Fingers crossed for bios chip. 

What do they say causes the bios corruption ?

have you tried reseating all the components and using the igpu instead of dedicated.


Also keep in mind, These high end motherboards were made with Overclock in mind, they do not behave like server boards where everything is dialed in and validated.

So, what happens is, for example, on my z97 board,  the default cache voltage offset hits 1.3v+  when it should be 1.1-1.6v   ..   1.3 is only needed for a small window of instability at very high cpu cache multipliers.  THIS was causing instabilities for me,  because both too much and too little voltage can do that.

When you buy any of these modern boards,  STOCK isn't stock, it's just a suggestion, and it's plainly not always right, because their product stack is Enormous, there just isn't enough man hour to vet it all. Especially on something so convoluted.

Going over not just the temperature, but also monitoring its voltage behavior, prime/sec/tertia memory timings.. etc,  this wasn't necessary back in the day, but they are now.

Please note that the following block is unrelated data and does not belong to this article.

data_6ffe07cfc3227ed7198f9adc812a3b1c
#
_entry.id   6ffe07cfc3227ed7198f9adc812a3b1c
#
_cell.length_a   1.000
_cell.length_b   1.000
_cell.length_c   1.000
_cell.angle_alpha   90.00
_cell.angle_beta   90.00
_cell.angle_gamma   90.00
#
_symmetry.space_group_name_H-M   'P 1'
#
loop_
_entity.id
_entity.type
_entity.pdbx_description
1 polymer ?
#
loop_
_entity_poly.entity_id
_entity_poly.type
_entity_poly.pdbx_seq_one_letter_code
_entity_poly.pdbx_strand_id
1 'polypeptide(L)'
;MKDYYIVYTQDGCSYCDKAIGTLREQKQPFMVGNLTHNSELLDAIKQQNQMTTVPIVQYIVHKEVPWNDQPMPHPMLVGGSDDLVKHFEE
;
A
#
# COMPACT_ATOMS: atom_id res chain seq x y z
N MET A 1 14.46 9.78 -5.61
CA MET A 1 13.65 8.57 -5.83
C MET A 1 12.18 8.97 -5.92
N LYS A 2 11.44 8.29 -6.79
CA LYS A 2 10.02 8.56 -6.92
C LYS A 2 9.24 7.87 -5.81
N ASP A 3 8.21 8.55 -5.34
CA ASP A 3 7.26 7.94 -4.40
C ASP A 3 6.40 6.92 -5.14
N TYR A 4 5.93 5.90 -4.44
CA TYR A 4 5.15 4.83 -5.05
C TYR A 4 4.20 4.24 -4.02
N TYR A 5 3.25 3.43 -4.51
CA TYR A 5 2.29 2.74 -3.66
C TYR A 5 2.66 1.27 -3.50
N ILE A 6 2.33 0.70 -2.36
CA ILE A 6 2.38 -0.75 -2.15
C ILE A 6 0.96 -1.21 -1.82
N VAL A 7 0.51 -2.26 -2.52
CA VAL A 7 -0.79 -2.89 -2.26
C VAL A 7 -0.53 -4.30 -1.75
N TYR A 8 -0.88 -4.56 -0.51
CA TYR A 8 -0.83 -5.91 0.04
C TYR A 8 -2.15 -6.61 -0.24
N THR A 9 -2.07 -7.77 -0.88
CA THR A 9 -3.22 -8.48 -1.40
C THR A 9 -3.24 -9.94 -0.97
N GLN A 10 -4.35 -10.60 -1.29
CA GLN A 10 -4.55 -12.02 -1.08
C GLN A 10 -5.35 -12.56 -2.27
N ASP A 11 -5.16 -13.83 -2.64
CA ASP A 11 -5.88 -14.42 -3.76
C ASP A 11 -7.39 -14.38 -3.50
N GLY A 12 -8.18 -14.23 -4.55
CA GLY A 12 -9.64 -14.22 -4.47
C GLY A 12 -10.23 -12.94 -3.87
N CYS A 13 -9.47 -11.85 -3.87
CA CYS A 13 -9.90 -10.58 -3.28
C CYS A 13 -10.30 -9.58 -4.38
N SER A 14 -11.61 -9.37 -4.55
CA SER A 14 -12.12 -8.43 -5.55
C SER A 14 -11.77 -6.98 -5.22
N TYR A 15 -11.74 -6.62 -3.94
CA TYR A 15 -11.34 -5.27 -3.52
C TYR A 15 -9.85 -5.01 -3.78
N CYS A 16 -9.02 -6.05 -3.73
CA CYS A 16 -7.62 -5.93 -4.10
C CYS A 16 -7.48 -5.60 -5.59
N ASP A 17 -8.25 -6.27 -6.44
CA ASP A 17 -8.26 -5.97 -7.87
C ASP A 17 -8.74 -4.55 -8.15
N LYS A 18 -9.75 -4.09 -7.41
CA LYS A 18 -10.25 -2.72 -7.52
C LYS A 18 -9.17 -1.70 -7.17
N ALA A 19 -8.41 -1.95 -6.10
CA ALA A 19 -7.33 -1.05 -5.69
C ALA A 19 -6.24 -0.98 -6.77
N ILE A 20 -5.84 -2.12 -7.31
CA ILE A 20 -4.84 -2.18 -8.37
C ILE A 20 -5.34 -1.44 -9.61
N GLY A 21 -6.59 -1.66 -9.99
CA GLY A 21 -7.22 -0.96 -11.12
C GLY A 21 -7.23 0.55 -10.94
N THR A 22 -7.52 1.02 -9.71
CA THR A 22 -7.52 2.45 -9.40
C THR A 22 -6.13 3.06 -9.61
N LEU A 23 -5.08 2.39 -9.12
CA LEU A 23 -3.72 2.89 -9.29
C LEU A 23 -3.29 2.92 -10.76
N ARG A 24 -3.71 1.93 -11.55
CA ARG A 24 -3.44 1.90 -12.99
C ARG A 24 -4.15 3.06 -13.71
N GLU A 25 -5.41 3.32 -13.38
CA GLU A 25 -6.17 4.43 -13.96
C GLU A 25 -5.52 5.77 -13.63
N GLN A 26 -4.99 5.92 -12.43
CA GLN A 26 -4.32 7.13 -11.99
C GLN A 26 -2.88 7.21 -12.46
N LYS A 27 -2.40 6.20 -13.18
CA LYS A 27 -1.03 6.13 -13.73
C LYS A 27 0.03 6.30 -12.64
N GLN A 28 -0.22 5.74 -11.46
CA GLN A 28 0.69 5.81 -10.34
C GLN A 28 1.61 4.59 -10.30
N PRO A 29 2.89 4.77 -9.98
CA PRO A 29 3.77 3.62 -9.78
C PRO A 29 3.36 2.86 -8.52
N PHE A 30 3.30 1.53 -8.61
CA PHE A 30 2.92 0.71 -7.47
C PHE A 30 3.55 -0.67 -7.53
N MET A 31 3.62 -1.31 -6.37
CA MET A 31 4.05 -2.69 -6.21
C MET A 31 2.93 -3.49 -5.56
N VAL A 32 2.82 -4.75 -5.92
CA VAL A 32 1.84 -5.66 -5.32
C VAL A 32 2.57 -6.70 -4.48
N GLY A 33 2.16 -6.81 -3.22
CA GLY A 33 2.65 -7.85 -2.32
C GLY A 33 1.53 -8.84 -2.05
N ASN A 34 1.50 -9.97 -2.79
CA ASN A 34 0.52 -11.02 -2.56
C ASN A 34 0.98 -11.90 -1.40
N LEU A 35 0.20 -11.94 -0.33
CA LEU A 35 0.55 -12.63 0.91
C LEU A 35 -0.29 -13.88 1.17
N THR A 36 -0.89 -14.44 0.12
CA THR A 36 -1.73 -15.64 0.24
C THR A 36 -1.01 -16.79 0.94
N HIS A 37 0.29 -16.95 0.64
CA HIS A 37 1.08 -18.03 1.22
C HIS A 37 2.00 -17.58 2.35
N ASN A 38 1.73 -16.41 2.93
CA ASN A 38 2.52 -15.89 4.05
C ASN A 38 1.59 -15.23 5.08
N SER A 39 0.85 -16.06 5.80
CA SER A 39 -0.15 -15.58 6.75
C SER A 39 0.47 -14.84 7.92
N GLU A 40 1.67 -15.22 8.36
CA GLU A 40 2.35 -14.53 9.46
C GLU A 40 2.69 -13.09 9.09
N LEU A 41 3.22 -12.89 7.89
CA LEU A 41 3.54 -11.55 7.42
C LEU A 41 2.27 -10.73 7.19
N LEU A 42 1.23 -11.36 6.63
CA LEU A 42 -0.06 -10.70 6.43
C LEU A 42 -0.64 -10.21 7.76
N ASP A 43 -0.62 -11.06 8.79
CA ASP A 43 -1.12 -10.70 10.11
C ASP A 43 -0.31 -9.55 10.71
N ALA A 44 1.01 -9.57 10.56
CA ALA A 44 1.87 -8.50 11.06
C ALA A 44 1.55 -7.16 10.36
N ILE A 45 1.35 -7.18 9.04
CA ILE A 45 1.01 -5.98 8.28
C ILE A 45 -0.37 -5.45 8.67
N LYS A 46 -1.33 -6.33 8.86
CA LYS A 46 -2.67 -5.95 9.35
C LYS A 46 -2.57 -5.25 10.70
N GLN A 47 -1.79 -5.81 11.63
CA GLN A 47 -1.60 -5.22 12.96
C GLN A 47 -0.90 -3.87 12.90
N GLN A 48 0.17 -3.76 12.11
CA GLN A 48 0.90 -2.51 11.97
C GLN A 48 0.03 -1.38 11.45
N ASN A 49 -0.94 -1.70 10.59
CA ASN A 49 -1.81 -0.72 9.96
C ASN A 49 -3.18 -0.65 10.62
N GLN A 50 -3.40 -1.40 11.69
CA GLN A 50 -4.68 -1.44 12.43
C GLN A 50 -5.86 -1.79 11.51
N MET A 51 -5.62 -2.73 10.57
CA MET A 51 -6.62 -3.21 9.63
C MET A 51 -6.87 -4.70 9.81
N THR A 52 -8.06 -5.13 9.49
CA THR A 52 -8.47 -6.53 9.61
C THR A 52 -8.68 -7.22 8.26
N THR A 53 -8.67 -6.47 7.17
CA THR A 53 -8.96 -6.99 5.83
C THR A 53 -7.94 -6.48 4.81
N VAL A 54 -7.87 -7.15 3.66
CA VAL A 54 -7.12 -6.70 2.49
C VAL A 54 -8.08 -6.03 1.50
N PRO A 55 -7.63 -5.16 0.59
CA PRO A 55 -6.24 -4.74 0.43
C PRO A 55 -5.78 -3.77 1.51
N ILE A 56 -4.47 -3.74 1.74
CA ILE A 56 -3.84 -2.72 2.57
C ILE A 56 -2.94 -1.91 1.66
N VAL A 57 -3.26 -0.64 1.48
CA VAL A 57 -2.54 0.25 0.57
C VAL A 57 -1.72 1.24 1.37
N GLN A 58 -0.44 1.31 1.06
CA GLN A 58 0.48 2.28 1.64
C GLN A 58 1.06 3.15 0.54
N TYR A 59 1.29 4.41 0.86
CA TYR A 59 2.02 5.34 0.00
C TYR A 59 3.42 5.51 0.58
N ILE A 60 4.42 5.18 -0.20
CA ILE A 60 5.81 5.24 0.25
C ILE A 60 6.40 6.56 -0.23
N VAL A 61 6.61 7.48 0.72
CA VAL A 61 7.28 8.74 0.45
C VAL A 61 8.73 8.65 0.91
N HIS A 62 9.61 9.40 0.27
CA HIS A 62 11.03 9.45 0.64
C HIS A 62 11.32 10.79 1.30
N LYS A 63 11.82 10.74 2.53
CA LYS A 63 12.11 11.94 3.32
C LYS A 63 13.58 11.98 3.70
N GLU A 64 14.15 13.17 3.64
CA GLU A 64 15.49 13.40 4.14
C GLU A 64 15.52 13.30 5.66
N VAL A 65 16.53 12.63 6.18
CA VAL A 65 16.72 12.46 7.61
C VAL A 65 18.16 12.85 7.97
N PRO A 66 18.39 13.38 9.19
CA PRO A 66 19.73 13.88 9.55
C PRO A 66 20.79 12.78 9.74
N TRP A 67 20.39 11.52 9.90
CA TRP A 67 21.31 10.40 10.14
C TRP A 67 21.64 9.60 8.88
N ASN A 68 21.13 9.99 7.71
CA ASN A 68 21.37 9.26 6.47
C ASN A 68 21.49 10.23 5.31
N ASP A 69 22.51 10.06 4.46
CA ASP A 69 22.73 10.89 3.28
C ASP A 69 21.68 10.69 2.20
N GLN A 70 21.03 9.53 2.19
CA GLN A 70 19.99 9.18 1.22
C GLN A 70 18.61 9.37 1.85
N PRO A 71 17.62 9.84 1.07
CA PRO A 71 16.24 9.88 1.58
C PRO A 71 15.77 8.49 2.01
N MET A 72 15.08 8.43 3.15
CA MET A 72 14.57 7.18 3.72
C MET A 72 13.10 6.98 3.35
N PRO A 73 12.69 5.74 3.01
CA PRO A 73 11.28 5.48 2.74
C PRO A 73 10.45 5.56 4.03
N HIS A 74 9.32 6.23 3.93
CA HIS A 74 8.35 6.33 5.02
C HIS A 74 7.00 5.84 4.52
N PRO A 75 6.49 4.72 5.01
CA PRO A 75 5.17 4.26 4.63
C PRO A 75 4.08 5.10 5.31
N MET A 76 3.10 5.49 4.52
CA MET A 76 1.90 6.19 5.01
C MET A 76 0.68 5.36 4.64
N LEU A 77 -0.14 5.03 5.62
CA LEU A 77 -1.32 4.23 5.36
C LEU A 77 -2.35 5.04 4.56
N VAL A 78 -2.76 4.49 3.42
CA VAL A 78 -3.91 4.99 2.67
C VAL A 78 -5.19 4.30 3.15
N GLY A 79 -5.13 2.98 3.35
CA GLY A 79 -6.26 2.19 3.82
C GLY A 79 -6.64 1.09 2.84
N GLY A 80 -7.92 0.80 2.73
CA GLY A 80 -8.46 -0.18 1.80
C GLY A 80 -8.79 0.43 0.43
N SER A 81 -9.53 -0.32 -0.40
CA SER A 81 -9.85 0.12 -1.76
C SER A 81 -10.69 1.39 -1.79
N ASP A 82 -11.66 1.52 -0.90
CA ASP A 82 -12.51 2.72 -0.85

Offline Leslieann

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Re: Replacement BIOS chips and System Recovery
« Reply #13 on: Sun, 16 January 2022, 18:36:24 »
In any event, I just heard back from the sellers on ebay - both of the two that I reached out to said that the BIOS version on the re-flashed chip doesn't have to be the most recent : they can flash it to any of the versions available for download for that mobo at the same price. I bought it and I should have it on hand soon.
No beep codes and no post can mean several things, they most often I've seen is the system not having a speaker attached.
I know it sounds dumb but not all have a built in speaker, only a header.

As for not getting one if you do have a speaker attached, I've seen bad bios, bad boards, bad power supply (cable unplugged) and bad CPU fail to trigger a beep code. The only surefire ones to trigger one seems to be ram and GPU, everything else is hit or miss.